FL - Counties set aside millions to protect Sarasota Bay
Sarasota and Manatee counties aim to spend as rising water temperatures and the legacy of Piney Point threaten positive momentum.
Sarasota Bay’s water quality has begun improving, though threats remain from warming sea temperatures, stormwater runoff and the legacy of more than 200 million gallons of polluted waste released from the Piney Point phosphate plant in 2021, officials say.
One of the first signs of good news for the system that extends from Tampa Bay to Venice was recent word from state regulators that four southern sections – Little Sarasota Bay, Roberts Bay, Blackburn Bay and a portion of Sarasota Bay – were proposed for removal from a list of impaired waterways.
Environmental experts and county leaders, though, aren’t taking the initial encouraging developments as a sign their work is done.
In Sarasota, progress continues on the $210 million Bee Ridge Water Treatment Plant, designed to drastically reduce releases of compounds harmful to Sarasota Bay’s health. The facility is expected to open by the end of 2025.
In Manatee, officials say they are constantly working to upgrade and rehab decades-old infrastructure that can be vulnerable to breaks and spills. About $40 million is budgeted for the next five years.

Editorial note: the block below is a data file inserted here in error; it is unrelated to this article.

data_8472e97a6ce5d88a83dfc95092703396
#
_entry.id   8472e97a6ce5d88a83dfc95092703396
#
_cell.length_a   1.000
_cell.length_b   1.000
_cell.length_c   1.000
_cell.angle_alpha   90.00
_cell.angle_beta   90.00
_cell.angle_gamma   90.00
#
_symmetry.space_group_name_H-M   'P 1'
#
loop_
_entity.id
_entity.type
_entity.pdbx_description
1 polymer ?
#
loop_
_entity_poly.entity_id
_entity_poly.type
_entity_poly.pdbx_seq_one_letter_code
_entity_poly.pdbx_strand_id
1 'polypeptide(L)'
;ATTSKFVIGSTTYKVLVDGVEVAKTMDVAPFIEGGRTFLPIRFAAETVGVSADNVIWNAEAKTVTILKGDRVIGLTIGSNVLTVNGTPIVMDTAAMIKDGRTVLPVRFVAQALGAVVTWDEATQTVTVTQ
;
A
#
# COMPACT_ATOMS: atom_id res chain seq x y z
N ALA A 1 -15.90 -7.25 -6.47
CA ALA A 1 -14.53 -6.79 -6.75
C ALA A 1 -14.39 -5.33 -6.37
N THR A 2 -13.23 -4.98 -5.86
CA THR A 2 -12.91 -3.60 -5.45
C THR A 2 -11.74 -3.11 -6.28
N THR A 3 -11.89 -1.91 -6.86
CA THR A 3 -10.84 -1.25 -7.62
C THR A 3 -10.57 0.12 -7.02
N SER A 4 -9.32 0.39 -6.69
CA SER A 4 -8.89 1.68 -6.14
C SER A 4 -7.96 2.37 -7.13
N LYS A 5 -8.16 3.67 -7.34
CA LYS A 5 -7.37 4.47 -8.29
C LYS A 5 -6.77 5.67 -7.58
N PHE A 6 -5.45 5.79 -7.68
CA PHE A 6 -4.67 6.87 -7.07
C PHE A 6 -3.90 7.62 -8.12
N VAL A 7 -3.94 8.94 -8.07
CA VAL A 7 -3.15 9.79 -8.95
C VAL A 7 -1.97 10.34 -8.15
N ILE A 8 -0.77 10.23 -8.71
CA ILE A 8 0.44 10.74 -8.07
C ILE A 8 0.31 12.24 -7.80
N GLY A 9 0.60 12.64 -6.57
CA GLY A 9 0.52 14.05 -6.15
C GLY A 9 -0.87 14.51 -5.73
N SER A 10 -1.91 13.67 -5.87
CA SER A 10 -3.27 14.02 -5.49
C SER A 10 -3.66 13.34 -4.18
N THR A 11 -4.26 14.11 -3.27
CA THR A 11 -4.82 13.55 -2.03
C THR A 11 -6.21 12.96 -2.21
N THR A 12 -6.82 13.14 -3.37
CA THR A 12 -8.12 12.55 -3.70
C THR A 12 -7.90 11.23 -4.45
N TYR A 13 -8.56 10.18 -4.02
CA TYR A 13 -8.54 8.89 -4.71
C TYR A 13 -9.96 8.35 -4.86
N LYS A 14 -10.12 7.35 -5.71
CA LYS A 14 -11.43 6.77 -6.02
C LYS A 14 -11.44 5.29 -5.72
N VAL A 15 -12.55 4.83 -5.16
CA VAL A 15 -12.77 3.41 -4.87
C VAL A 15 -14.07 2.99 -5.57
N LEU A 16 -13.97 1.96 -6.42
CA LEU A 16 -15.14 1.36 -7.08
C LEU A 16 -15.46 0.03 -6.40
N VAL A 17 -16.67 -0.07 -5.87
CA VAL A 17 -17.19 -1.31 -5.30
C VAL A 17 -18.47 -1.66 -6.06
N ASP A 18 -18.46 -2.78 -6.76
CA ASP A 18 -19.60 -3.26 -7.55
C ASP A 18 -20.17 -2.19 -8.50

“Our base water quality level is getting better - sufficient enough that the state of Florida has (removed Sarasota Bay) from the verified impaired list, which is great news. We’re seeing pretty substantial seagrass increases (from this year’s survey and in future growth predictions),” said Dr. Dave Tomasko, Director of the Sarasota Bay Estuary Program, “(But) we’re never going to be pristine. There’s nothing pristine about Florida… what we can do is do a better job.”
According to the Florida Department of Environmental Protection’s Pollution Notices, there have been 1,511 reported wastewater in Sarasota and Manatee counties since July of 2017.
Tomasko and other experts recently released a report on the effects of Piney Point crisis, which took place in March 2021, when a leak in one of the facility’s holding ponds threatened a collapse and the wholesale release of untreated, acidic wastewater. More than 200 million gallons were pumped into Tampa Bay from the reservoir to relieve pressure, triggering widespread concerns about longer-term environmental effects.
One of the concerns was the combination of long-term discharge of nutrient dense waters and warming coastal sea temperatures, which can contribute to the abundance of cyanobacteria.
Cyanobacteria appear as a suspended “tumbleweed algae” until it settles to the bottom or washes up on shore. Cyanobacteria can be invisible to traditional water tests because it doesn’t fit into a normal water sample test tube, so its presence can sometimes escape detection.
Effects of cyanobacteria can be significant. The decomposition of the algae that washes ashore smells like rotting meat. Contact with the organism in the water can lead to itchy, burning dermatitis.
Cyanobacteria require nutrient rich waters and warm temperatures to flourish. In 2022, the average water temperature for Sarasota Bay was 78 degrees, with a high of 90 degrees, according to the Wateratlas of Sarasota County, and this year, the Florida Keys recorded a record-breaking surface temperature of 101 degrees.